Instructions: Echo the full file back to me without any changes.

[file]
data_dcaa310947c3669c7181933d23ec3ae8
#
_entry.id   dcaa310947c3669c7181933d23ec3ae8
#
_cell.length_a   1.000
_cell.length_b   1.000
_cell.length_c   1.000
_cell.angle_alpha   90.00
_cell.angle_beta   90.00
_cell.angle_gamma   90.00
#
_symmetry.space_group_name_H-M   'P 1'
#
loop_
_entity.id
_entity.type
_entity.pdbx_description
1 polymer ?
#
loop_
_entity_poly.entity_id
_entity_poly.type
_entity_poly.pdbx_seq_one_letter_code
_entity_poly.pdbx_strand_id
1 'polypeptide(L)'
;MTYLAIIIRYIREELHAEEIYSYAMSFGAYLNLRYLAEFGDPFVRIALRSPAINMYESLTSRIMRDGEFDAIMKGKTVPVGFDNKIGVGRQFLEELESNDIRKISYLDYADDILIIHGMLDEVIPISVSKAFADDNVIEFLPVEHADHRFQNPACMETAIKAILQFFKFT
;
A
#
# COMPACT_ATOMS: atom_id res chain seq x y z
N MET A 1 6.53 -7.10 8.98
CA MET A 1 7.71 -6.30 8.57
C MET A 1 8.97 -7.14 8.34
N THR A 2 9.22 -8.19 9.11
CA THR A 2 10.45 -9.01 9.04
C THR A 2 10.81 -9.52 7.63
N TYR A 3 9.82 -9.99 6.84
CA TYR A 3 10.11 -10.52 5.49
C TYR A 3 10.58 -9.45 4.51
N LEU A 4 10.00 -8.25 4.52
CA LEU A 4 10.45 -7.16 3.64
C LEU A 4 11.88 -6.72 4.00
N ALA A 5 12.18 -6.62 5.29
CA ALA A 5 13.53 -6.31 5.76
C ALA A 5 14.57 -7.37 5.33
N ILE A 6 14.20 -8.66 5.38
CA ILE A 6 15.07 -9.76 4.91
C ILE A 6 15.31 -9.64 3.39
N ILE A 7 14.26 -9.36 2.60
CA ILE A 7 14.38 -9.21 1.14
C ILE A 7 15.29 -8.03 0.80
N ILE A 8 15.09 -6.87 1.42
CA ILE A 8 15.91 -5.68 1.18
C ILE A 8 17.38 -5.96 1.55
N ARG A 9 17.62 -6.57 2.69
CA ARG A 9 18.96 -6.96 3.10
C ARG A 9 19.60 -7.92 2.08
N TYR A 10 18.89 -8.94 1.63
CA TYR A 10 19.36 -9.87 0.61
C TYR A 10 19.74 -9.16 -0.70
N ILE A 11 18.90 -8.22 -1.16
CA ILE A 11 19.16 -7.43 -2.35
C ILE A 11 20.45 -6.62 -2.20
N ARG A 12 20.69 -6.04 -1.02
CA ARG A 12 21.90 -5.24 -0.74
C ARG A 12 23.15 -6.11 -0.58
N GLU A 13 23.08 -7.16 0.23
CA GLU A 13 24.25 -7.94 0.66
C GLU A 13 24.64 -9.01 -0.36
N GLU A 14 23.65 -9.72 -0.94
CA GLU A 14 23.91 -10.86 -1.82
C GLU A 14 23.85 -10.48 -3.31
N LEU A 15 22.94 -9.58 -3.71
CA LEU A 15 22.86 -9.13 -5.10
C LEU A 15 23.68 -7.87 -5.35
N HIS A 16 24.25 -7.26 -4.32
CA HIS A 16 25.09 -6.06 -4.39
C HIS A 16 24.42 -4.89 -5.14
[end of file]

data_dcaa310947c3669c7181933d23ec3ae8
#
_entry.id   dcaa310947c3669c7181933d23ec3ae8
#
_cell.length_a   1.000
_cell.length_b   1.000
_cell.length_c   1.000
_cell.angle_alpha   90.00
_cell.angle_beta   90.00
_cell.angle_gamma   90.00
#
_symmetry.space_group_name_H-M   'P 1'
#
loop_
_entity.id
_entity.type
_entity.pdbx_description
1 polymer ?
#
loop_
_entity_poly.entity_id
_entity_poly.type
_entity_poly.pdbx_seq_one_letter_code
_entity_poly.pdbx_strand_id
1 'polypeptide(L)'
;MTYLAIIIRYIREELHAEEIYSYAMSFGAYLNLRYLAEFGDPFVRIALRSPAINMYESLTSRIMRDGEFDAIMKGKTVPVGFDNKIGVGRQFLEELESNDIRKISYLDYADDILIIHGMLDEVIPISVSKAFADDNVIEFLPVEHADHRFQNPACMETAIKAILQFFKFT
;
A
#
# COMPACT_ATOMS: atom_id res chain seq x y z
N MET A 1 6.53 -7.10 8.98
CA MET A 1 7.71 -6.30 8.57
C MET A 1 8.97 -7.14 8.34
N THR A 2 9.22 -8.19 9.11
CA THR A 2 10.45 -9.01 9.04
C THR A 2 10.81 -9.52 7.63
N TYR A 3 9.82 -9.99 6.84
CA TYR A 3 10.11 -10.52 5.49
C TYR A 3 10.58 -9.45 4.51
N LEU A 4 10.00 -8.25 4.52
CA LEU A 4 10.45 -7.16 3.64
C LEU A 4 11.88 -6.72 4.00
N ALA A 5 12.18 -6.62 5.29
CA ALA A 5 13.53 -6.31 5.76
C ALA A 5 14.57 -7.37 5.33
N ILE A 6 14.20 -8.66 5.38
CA ILE A 6 15.07 -9.76 4.91
C ILE A 6 15.31 -9.64 3.39
N ILE A 7 14.26 -9.36 2.60
CA ILE A 7 14.38 -9.21 1.14
C ILE A 7 15.29 -8.03 0.80
N ILE A 8 15.09 -6.87 1.42
CA ILE A 8 15.91 -5.68 1.18
C ILE A 8 17.38 -5.96 1.55
N ARG A 9 17.62 -6.57 2.69
CA ARG A 9 18.96 -6.96 3.10
C ARG A 9 19.60 -7.92 2.08
N TYR A 10 18.89 -8.94 1.63
CA TYR A 10 19.36 -9.87 0.61
C TYR A 10 19.74 -9.16 -0.70
N ILE A 11 18.90 -8.22 -1.16
CA ILE A 11 19.16 -7.43 -2.35
C ILE A 11 20.45 -6.62 -2.20
N ARG A 12 20.69 -6.04 -1.02
CA ARG A 12 21.90 -5.24 -0.74
C ARG A 12 23.15 -6.11 -0.58
N GLU A 13 23.08 -7.16 0.23
CA GLU A 13 24.25 -7.94 0.66
C GLU A 13 24.64 -9.01 -0.36
N GLU A 14 23.65 -9.72 -0.94
CA GLU A 14 23.91 -10.86 -1.82
C GLU A 14 23.85 -10.48 -3.31
N LEU A 15 22.94 -9.58 -3.71
CA LEU A 15 22.86 -9.13 -5.10
C LEU A 15 23.68 -7.87 -5.35
N HIS A 16 24.25 -7.26 -4.32
CA HIS A 16 25.09 -6.06 -4.39
C HIS A 16 24.42 -4.89 -5.14